Big agriculture doesn’t want a fair Farm Bill

Rebecca Wolf


The United States’ food system is facing a crisis eerily similar to what we experienced almost 100 years ago: A corporate-dominated marketplace, strangled by an elite few, that holds farmers and consumers hostage to greed.

At the time, lawmakers responded by creating the first Farm Bill, establishing federal policies to level the playing field. This fall, Congress has an opportunity to tackle these issues anew as it negotiates the 19th Farm Bill.

Since the last Farm Bill in 2018, the cost to feed a family of four on a thrifty food plan has increased 51% while top meat and poultry companies have raked in skyrocketing profits. This is not inevitable — and it is not a mistake.

Big Agriculture has turned the food system into a cash cow for the powerful few by undermining small farmers and encouraging operators to “get big or get out.” The Farm Bill, which began as seminal New Deal social safety net legislation, has become corporate welfare, plain and simple.

If bad policy decisions got us into this mess, good policies will get us out. America’s farmers, consumers, and the environment need a fair Farm Bill for all.

A fair Farm Bill stops mega-mergers. Decades of lax antitrust enforcement has created a food system defined by consolidation.

In 2022, the largest four companies in each sector controlled more than 85% of the market for beef, 70% for pork, 69% for groceries, and 54% for poultry. Just three dairy cooperatives account for 83% of all milk sales.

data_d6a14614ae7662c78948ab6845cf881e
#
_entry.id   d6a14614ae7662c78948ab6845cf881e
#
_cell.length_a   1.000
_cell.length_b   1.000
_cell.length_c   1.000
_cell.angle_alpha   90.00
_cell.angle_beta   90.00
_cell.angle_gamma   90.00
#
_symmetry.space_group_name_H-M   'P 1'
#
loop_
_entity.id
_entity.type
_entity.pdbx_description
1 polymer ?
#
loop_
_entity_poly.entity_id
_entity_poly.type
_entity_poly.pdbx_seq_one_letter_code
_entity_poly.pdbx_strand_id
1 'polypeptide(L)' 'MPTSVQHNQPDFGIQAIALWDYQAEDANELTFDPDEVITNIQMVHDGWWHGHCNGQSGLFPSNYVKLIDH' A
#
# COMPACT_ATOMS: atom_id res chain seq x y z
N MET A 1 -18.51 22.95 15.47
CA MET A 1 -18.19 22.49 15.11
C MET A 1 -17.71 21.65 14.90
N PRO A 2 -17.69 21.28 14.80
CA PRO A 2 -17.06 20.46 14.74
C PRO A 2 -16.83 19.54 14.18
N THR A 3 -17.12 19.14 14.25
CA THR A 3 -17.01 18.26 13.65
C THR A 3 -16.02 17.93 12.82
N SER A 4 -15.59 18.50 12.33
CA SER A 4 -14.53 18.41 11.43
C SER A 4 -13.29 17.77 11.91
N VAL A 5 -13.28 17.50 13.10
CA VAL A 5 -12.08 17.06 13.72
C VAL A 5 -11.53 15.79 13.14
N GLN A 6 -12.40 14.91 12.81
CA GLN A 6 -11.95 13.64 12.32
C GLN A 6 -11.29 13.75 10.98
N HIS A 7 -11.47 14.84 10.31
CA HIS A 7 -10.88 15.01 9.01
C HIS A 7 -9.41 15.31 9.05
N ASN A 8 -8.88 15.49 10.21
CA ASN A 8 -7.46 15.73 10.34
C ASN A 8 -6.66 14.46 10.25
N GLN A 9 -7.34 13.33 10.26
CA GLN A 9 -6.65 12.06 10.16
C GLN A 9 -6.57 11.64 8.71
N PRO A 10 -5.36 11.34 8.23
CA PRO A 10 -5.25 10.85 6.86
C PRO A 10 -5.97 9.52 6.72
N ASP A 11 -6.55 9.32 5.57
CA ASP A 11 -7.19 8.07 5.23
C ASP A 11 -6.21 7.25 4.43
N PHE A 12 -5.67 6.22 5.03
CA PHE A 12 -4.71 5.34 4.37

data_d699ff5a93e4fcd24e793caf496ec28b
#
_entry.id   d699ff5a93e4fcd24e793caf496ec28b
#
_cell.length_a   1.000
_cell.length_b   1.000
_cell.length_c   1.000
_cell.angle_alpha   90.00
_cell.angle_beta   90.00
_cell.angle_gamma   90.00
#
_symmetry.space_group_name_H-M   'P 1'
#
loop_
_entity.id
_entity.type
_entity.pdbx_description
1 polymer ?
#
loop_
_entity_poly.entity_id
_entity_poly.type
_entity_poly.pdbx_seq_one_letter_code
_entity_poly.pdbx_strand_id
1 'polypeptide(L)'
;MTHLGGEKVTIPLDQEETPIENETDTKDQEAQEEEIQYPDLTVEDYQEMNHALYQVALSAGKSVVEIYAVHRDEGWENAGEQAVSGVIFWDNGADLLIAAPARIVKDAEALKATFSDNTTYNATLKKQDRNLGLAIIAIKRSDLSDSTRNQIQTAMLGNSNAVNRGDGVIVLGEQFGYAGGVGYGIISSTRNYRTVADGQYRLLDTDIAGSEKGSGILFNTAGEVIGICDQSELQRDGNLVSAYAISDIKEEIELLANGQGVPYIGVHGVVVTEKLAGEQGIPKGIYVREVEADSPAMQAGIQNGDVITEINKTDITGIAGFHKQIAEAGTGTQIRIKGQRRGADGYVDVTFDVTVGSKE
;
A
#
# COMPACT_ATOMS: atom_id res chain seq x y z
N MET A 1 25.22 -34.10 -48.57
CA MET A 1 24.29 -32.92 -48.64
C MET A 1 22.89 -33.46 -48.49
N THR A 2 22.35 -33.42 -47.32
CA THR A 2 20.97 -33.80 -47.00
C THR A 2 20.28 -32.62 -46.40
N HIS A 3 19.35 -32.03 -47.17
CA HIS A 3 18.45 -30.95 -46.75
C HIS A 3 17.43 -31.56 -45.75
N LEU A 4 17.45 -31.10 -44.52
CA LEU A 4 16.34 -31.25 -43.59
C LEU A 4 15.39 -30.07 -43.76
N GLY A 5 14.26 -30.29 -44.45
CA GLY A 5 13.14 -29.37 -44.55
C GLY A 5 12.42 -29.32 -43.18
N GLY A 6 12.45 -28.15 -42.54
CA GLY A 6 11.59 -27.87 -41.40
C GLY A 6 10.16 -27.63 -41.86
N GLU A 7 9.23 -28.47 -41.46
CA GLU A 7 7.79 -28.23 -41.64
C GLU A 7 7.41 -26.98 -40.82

This level of control gives companies the power to decide the standards, prices, and values under which our food is produced.

Thankfully, there is substantial political pushback; in a rare display of bipartisanship, support for reining in Big Ag’s power has united the Biden administration and Congress members on both sides of the aisle.

A fair Farm Bill gives sustainable, humane farmers a fair shot by halting new and expanding factory farms. Factory farms are the instrument of Big Ag’s control; a single operation can displace dozens of smaller farms.

There are at least 1,157 more large factory farms today than when the last Farm Bill was passed just five years ago (and this is likely an underestimate).

In Iowa, home to more than double the number of large factory farms of the next highest state, nearly 90% of the state’s hog farms shuttered in the 35 years prior to the 2018 Farm Bill due to being unable to compete.

A fair Farm Bill cuts the flow of taxpayer dollars toward Big Ag lobbying. Checkoff programs wherein farmers pay into a fund designed to market their agricultural products have funneled billions into bolstering the biggest players.

The majority of the roughly $4 billion paid into the Dairy Checkoff program from 2005 to 2018 promoted export policies that benefited enormous producers but sent milk prices plummeting in volatile international markets. Since 2000, the average U.S. dairy farm has managed to turn a profit just twice.

A fair Farm Bill ensures that federal programs support small and medium-sized farms.

Big Ag has hijacked programs, like the Environmental Quality Incentives Program, that pay farmers for climate-friendly practices. Grants from the program include a misguided requirement that 50% of projects fund livestock operations, diverting taxpayer money towards dirty boondoggles like factory farm biogas.

The biggest players win while tens of thousands of smaller farmers are sent packing. Instigating funding caps and removing the livestock requirement can help.

The first Farm Bill was crafted to respond to a crisis of corporate consolidation and influence — today’s lawmakers must heed the same call. It’s time to pass a fair Farm Bill for all.


Rebecca Wolf is Senior Food Policy Analyst at the national advocacy group Food & Water Watch.

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